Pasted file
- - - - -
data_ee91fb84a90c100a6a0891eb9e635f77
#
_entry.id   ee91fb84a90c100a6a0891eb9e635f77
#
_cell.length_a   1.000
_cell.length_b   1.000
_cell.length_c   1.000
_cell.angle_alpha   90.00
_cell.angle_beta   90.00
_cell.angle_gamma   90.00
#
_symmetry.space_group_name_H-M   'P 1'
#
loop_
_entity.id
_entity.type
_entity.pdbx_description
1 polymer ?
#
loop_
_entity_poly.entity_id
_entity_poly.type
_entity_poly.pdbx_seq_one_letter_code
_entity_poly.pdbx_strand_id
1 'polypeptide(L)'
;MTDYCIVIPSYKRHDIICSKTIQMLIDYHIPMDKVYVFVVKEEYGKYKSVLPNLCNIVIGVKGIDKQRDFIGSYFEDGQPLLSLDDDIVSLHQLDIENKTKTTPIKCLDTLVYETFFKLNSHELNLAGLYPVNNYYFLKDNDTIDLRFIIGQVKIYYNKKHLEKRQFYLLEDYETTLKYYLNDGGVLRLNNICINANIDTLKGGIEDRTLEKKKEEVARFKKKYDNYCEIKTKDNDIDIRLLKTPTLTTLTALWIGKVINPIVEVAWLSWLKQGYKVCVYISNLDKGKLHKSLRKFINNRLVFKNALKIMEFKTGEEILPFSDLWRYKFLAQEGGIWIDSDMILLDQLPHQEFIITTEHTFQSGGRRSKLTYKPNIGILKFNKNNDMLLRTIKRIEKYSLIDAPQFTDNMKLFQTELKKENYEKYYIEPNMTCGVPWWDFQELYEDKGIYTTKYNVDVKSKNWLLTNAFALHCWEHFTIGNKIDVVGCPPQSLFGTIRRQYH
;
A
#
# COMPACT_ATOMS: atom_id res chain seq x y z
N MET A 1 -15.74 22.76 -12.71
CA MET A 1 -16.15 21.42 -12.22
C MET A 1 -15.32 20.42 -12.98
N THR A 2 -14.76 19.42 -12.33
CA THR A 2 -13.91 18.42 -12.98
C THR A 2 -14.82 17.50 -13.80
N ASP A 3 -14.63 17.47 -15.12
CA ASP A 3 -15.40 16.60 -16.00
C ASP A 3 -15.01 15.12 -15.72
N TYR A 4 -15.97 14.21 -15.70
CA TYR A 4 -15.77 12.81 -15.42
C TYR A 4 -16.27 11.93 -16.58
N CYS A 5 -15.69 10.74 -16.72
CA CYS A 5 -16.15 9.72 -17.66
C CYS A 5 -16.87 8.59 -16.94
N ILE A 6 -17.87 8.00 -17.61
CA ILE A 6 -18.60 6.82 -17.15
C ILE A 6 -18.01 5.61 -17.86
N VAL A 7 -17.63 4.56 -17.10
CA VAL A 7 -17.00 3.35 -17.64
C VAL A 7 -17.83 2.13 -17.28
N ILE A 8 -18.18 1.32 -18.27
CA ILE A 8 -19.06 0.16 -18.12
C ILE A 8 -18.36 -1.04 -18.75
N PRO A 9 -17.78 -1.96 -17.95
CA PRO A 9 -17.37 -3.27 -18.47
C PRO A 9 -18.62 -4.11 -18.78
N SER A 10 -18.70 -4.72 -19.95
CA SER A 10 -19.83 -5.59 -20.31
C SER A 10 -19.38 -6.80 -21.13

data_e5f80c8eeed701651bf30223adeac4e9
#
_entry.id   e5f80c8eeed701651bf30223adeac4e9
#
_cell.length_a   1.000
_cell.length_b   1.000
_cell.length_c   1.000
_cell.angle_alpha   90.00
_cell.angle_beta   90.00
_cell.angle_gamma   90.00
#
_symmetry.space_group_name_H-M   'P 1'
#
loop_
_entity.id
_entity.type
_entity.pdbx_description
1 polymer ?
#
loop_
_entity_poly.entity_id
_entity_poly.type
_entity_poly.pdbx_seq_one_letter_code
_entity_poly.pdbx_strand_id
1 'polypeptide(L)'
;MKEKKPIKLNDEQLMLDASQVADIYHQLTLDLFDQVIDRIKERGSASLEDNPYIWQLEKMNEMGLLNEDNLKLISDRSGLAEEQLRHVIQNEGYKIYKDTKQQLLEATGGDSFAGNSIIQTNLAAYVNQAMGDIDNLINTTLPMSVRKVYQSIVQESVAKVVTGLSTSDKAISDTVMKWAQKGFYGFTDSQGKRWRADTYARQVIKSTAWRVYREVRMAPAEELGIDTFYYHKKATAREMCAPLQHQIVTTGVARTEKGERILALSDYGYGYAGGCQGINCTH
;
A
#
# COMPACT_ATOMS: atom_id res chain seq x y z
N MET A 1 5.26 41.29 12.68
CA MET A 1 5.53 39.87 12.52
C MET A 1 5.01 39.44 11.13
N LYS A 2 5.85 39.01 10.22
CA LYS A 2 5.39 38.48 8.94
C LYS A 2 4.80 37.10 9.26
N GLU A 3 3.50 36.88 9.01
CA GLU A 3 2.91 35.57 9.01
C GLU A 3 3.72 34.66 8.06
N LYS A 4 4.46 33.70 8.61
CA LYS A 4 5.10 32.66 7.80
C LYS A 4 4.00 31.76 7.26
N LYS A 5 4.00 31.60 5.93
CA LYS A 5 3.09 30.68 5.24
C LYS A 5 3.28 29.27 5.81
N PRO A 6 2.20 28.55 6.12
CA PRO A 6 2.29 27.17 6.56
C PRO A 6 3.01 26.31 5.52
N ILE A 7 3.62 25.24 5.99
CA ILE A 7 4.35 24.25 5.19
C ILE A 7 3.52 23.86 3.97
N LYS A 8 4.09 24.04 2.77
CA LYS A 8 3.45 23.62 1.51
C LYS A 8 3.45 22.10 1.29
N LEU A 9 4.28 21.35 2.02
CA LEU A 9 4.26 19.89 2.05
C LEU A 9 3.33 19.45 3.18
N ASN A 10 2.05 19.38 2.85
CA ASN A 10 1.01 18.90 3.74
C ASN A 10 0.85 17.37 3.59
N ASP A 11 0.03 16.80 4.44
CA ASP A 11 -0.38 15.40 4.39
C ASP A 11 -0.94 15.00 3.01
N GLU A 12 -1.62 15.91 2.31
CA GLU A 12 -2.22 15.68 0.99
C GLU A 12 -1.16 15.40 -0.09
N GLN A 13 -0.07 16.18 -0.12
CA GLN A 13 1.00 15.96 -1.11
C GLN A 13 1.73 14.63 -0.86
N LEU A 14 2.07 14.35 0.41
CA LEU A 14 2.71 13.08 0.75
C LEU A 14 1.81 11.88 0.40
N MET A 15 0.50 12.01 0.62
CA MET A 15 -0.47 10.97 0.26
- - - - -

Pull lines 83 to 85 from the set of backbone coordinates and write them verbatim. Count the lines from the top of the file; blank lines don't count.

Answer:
_entity_poly.pdbx_seq_one_letter_code
_entity_poly.pdbx_strand_id
1 'polypeptide(L)'